Common Terminology for Music Producers
Below I try to cover some of the common words most commonly found in today’s music making software. I did not go into many details because there are many words in this filed. If you want to add anything to this list you can do it at Comments section below of this post.
Depending on the platform this may be referred to as an “audio file” or a “sound bite.” Audio files can be in various formats such as .wav .ogg .mp3 .aiff .raw .wma and many more.
This word represent the abbreviation for Digital Audio Workstation. Examples of DAWs: FL Studio, Ableton, Logic Pro, Bitwig Studio, Sonar X, Cubase, Reason, GarageBand and more.
dB is a physical scale for volume. Use volume controls to set value of the decibel (dB) for your tracks. For example a change in power by a factor of 5 is a 5 dB change in level.
Deactivate or Disable
The function of turning a track or plug-in (if applicable to your DAW) “off”, so it does not use any CPU or DSP resources. This will help you to save some CPU resources.
An automatic adjustment by DAW software for the delay or latency caused by routing, bussing or plug-in processing of a track (if applicable to your DAW). Depending on the platform this may be referred to as “delay compensation” or “latency compensation.”
A sequence of segments (see below) arranged on an audio or MIDI track that allow the user to create alternate versions with different edits or takes of a performance. Depending on the platform this may be referred to as a “play order list”, “take” or “playlist.” For example in FL Studio you will find the “Piano Roll” where you can edit notes, tempos, pitch, import or export MIDI files, but also the Event Editor.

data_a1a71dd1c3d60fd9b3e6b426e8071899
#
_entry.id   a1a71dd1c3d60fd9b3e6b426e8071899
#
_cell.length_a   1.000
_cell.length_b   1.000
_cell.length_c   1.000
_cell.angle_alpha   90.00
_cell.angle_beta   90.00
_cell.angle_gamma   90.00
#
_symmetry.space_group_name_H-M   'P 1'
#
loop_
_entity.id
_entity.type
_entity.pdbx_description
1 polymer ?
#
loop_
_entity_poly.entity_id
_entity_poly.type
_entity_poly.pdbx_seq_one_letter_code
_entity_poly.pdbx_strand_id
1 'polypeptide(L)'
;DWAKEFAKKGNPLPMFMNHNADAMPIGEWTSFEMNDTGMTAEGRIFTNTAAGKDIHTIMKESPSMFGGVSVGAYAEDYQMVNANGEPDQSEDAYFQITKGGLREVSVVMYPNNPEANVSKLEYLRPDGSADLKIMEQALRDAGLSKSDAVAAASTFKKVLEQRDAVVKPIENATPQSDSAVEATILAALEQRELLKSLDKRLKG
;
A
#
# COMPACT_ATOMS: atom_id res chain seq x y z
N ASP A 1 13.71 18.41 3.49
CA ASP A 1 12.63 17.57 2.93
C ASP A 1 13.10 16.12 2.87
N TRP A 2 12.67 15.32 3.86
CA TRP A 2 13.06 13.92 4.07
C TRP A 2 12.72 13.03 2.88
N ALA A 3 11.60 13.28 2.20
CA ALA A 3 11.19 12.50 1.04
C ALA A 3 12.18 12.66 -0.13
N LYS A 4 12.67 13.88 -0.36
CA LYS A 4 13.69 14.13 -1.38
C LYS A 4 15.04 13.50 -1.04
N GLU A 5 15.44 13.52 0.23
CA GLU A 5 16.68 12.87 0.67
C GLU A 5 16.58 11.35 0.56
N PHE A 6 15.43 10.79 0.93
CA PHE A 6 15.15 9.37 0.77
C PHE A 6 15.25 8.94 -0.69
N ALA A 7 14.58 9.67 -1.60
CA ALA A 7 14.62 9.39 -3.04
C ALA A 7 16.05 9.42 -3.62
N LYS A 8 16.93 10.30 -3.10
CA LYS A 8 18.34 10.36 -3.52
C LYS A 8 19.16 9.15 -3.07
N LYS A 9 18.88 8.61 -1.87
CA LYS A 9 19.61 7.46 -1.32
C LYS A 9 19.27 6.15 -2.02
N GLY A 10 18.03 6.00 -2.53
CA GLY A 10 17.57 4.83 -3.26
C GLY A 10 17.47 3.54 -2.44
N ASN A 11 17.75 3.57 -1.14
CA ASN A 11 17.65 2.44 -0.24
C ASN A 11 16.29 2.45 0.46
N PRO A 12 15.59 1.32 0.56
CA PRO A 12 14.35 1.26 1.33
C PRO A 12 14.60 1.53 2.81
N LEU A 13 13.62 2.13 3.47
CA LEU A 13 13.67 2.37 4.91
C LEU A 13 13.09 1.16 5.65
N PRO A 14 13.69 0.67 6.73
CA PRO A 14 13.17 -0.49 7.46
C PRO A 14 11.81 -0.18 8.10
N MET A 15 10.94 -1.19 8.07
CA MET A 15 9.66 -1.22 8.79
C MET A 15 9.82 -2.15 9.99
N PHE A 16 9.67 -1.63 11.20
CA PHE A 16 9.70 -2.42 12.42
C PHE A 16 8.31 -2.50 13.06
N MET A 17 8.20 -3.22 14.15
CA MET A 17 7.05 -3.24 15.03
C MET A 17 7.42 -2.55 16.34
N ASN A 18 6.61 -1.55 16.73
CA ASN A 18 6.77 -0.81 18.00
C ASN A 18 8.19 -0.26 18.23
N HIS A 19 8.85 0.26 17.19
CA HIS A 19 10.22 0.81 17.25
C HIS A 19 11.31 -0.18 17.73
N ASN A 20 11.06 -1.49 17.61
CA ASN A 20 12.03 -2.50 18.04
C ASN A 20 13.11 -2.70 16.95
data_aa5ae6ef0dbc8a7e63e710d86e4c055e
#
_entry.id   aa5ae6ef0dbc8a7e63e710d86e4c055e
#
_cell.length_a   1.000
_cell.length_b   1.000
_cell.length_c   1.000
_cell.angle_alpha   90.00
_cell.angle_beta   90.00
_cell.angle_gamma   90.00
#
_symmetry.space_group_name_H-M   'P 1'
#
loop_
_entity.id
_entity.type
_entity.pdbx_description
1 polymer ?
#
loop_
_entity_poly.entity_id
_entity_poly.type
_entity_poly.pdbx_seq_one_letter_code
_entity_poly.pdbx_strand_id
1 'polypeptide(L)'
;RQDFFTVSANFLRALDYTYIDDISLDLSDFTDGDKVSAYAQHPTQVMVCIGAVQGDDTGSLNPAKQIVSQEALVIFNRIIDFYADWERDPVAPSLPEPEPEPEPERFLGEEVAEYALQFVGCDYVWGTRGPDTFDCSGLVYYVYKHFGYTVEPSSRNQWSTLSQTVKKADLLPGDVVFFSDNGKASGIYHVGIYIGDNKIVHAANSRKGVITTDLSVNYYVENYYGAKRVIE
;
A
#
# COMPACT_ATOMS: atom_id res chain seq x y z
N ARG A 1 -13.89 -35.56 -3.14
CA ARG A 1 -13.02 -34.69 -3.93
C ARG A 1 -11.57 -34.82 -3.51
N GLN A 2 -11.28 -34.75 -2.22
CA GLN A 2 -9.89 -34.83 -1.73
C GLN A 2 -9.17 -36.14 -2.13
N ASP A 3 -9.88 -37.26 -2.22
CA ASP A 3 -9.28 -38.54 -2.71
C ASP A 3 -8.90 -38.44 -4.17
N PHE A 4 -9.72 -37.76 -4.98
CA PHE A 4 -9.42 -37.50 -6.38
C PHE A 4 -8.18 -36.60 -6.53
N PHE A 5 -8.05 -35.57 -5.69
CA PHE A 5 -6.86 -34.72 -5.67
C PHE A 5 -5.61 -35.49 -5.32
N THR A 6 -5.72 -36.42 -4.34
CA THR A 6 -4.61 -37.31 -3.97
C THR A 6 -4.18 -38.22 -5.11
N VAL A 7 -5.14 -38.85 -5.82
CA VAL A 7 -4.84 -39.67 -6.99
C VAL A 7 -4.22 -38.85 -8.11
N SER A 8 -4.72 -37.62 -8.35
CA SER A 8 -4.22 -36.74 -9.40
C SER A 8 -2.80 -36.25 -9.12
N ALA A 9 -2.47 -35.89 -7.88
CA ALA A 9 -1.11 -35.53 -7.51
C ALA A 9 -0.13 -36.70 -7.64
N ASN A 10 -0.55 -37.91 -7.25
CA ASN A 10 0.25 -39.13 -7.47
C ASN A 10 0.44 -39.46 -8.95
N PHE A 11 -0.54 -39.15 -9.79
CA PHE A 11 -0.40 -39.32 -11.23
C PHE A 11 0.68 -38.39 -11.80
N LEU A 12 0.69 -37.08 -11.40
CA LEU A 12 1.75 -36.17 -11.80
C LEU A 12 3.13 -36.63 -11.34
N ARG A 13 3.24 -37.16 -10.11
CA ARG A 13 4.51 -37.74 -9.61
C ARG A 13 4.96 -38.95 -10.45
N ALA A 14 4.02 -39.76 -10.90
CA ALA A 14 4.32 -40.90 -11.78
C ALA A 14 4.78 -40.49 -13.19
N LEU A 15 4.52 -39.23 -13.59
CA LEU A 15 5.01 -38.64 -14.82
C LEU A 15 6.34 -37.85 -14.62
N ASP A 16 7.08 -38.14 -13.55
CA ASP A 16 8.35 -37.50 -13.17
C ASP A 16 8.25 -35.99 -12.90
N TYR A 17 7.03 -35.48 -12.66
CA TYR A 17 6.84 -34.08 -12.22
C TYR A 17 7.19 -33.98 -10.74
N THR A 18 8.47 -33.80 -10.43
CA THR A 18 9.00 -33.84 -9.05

Import function will allow you to add new sounds and files into your projects. Export will help you to save your project as an audio file.
Many of music making software includes a Mixer module where you will find all tracks from your multi-session project and also the Master Track. Individual tracks will allow you to add specific effect to specific sound tracks and the Master Track will affect the entire mix.
We use this term to refer to the document or file that is essentially the map of all elements associated with the current song. Depending on the platform, it may also be named as “session file”, “project file”, “project document” or “song file”.
To take multiple segments (see below) on a single track (e.g. vocal comp or edited guitar part) and convert them into a single contiguous file. No processing is added to the file when it is rendered. Depending on the platform this operation may be referred to as “bounce”, “merge soundbite”, “glue”, or “consolidate.”
A block of data, often used for editing purposes, that is either a portion of an audio or MIDI file, or the entire audio or MIDI file. Depending on the platform this may be referred to as a “region”, “event”, “clip”, or “sound bite.”
A marker that denotes a point in the project/session’s timeline; most often used in music production to illustrate the different sections of a song (e.g. Verse 1, Chorus 2, Bridge, etc.). Depending on the platform this may be referred to as a “marker” or “memory location marker.” Some of the DAWs allow you to can add markers, name them, and attach comments and colors to them.
VST comes from the abbreviation of Virtual Studio Technology and represent a software interface that integrates a virtual audio synthesizer and effects modules. In this days VST plugins are very complex and are supported by majority of DAWs. Many of VST Synthesizer get notes as a digital information via MIDI. There are three types of VST Plugins: VST Instruments, VST Effects, VST MIDI effects. Latest technology in this field is VST 3.5 came out in 2011. This supports performance flexibility and a more natural playing feel. Similar with VST plugins are Audio Units (AU) for MAC users.